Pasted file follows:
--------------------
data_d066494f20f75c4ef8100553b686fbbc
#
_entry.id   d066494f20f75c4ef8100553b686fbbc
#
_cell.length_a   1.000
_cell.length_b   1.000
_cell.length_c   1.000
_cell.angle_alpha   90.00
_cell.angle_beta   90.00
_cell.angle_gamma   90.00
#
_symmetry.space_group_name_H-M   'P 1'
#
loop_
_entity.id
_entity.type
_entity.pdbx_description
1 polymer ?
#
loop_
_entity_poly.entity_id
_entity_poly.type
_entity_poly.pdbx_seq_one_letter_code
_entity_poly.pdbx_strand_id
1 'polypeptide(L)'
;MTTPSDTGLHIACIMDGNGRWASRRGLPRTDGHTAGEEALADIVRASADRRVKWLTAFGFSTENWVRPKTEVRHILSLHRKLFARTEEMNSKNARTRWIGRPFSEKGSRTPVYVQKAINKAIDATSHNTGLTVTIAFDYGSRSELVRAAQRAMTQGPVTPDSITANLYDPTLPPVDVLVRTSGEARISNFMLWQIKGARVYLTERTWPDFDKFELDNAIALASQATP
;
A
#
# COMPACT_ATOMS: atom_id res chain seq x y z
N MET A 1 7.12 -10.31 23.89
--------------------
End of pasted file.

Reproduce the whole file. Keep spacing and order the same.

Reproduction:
data_d066494f20f75c4ef8100553b686fbbc
#
_entry.id   d066494f20f75c4ef8100553b686fbbc
#
_cell.length_a   1.000
_cell.length_b   1.000
_cell.length_c   1.000
_cell.angle_alpha   90.00
_cell.angle_beta   90.00
_cell.angle_gamma   90.00
#
_symmetry.space_group_name_H-M   'P 1'
#
loop_
_entity.id
_entity.type
_entity.pdbx_description
1 polymer ?
#
loop_
_entity_poly.entity_id
_entity_poly.type
_entity_poly.pdbx_seq_one_letter_code
_entity_poly.pdbx_strand_id
1 'polypeptide(L)'
;MTTPSDTGLHIACIMDGNGRWASRRGLPRTDGHTAGEEALADIVRASADRRVKWLTAFGFSTENWVRPKTEVRHILSLHRKLFARTEEMNSKNARTRWIGRPFSEKGSRTPVYVQKAINKAIDATSHNTGLTVTIAFDYGSRSELVRAAQRAMTQGPVTPDSITANLYDPTLPPVDVLVRTSGEARISNFMLWQIKGARVYLTERTWPDFDKFELDNAIALASQATP
;
A
#
# COMPACT_ATOMS: atom_id res chain seq x y z
N MET A 1 7.12 -10.31 23.89